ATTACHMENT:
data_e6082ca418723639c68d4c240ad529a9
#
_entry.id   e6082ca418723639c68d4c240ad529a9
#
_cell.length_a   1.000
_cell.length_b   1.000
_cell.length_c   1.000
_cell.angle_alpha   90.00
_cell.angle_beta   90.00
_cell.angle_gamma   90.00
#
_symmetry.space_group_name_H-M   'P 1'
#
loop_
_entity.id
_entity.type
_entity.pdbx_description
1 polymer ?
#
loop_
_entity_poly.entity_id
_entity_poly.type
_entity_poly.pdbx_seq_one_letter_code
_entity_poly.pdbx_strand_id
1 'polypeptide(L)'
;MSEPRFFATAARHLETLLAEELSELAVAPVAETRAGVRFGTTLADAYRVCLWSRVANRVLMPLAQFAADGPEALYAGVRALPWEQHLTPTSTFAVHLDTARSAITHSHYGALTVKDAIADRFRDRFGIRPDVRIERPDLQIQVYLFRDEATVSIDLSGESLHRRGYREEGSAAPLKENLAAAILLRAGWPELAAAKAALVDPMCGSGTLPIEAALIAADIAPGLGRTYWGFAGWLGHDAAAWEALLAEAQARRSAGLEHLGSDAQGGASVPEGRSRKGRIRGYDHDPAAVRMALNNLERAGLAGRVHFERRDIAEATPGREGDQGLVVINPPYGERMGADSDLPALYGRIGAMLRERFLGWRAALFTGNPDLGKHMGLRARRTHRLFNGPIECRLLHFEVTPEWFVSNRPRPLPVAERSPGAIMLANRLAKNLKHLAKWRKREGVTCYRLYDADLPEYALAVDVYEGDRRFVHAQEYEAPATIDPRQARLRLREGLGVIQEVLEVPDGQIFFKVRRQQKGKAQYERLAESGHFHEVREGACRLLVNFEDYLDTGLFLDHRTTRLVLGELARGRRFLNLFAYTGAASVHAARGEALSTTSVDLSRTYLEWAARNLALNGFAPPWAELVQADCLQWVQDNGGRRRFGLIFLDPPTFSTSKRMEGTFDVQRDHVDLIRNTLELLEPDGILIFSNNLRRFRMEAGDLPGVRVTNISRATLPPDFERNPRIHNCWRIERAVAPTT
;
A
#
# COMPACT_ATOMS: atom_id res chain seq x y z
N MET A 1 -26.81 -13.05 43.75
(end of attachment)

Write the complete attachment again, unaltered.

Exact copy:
data_e6082ca418723639c68d4c240ad529a9
#
_entry.id   e6082ca418723639c68d4c240ad529a9
#
_cell.length_a   1.000
_cell.length_b   1.000
_cell.length_c   1.000
_cell.angle_alpha   90.00
_cell.angle_beta   90.00
_cell.angle_gamma   90.00
#
_symmetry.space_group_name_H-M   'P 1'
#
loop_
_entity.id
_entity.type
_entity.pdbx_description
1 polymer ?
#
loop_
_entity_poly.entity_id
_entity_poly.type
_entity_poly.pdbx_seq_one_letter_code
_entity_poly.pdbx_strand_id
1 'polypeptide(L)'
;MSEPRFFATAARHLETLLAEELSELAVAPVAETRAGVRFGTTLADAYRVCLWSRVANRVLMPLAQFAADGPEALYAGVRALPWEQHLTPTSTFAVHLDTARSAITHSHYGALTVKDAIADRFRDRFGIRPDVRIERPDLQIQVYLFRDEATVSIDLSGESLHRRGYREEGSAAPLKENLAAAILLRAGWPELAAAKAALVDPMCGSGTLPIEAALIAADIAPGLGRTYWGFAGWLGHDAAAWEALLAEAQARRSAGLEHLGSDAQGGASVPEGRSRKGRIRGYDHDPAAVRMALNNLERAGLAGRVHFERRDIAEATPGREGDQGLVVINPPYGERMGADSDLPALYGRIGAMLRERFLGWRAALFTGNPDLGKHMGLRARRTHRLFNGPIECRLLHFEVTPEWFVSNRPRPLPVAERSPGAIMLANRLAKNLKHLAKWRKREGVTCYRLYDADLPEYALAVDVYEGDRRFVHAQEYEAPATIDPRQARLRLREGLGVIQEVLEVPDGQIFFKVRRQQKGKAQYERLAESGHFHEVREGACRLLVNFEDYLDTGLFLDHRTTRLVLGELARGRRFLNLFAYTGAASVHAARGEALSTTSVDLSRTYLEWAARNLALNGFAPPWAELVQADCLQWVQDNGGRRRFGLIFLDPPTFSTSKRMEGTFDVQRDHVDLIRNTLELLEPDGILIFSNNLRRFRMEAGDLPGVRVTNISRATLPPDFERNPRIHNCWRIERAVAPTT
;
A
#
# COMPACT_ATOMS: atom_id res chain seq x y z
N MET A 1 -26.81 -13.05 43.75